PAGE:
(Nov. 17, 2015) In the overnight hours this week, the Airport is undergoing a maintenance project that few get a chance to see up close: Removing rubber off of the runways left by airplane tires. The Airport has contracted with WaterBlasting.com who uses high-pressure water spray to remove the rubber that builds up on the runways over time.
The rubber removal airfield project is done every six months and is required maintenance as part of the FAA certification process.
Airfield Maintenance Superintendent Chuck Allen says that historically, about 7,500 pounds of rubber is removed from the runways annually. And Allen says that although it sounds like a simple project, it is essential that the equipment be carefully monitored during the process. The truck is blasting the water at approximately 28 thousand psi and can damage the runway.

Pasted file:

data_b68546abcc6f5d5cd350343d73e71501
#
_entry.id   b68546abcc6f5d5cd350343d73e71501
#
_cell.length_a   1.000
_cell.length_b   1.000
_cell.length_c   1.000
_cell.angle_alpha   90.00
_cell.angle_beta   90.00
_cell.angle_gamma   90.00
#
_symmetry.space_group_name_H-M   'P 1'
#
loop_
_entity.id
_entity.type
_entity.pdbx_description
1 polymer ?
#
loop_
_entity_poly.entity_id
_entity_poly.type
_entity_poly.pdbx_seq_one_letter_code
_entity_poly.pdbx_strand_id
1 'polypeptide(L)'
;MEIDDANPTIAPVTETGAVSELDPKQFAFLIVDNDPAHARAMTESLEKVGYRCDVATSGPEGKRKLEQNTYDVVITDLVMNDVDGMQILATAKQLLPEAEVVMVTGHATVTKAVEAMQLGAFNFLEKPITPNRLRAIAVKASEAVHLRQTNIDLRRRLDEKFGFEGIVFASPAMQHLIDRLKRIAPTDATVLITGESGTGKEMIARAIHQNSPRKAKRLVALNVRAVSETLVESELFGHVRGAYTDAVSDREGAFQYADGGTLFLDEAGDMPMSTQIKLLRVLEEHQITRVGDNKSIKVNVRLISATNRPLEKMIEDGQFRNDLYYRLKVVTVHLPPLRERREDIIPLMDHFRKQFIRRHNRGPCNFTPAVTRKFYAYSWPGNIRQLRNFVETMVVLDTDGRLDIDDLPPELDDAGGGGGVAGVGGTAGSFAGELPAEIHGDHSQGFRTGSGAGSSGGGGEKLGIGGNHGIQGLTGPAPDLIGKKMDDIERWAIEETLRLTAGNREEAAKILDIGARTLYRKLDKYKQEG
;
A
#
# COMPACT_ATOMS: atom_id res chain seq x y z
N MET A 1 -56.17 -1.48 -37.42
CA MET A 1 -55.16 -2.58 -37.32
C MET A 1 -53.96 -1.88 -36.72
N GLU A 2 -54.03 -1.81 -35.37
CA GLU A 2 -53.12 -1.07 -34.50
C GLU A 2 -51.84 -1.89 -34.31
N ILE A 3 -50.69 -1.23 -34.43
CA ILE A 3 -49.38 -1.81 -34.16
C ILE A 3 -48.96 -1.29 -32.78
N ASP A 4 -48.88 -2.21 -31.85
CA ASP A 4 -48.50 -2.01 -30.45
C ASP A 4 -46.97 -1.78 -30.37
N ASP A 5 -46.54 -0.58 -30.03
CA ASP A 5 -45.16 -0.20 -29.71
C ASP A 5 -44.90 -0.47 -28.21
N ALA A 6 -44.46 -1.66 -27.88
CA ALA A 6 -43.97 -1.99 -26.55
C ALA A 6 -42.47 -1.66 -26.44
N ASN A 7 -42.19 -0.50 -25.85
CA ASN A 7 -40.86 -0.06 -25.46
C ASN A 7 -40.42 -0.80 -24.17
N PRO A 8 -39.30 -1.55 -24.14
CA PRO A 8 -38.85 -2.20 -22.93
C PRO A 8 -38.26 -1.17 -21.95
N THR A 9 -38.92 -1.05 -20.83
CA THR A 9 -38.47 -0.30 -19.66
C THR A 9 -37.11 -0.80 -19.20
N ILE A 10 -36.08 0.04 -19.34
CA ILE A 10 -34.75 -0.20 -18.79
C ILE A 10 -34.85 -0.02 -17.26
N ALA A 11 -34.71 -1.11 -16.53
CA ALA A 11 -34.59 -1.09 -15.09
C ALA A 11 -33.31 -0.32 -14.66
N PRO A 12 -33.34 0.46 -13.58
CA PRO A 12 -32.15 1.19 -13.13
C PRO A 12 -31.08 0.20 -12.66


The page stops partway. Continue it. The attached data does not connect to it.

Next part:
“It is a very tricky process,” said Allen. “The machine has to be going at just the right speed to accurately perform the rubber removal and not damage the concrete below. If the machine were to stay in place too long, it would blast right into the runway and damage the surface.”
Once the rubber removal is complete, the center lines are repainted on the runway using special paint applied with reflective glass beads. Allen said that the painting project is also done to very exact standards to ensure FAA compliance. It takes about 10 pounds of glass beads for every one gallon of paint applied to reach the correct formula.
During both the rubber removal and the painting, each runway must be closed for about four hours per night until the project is complete.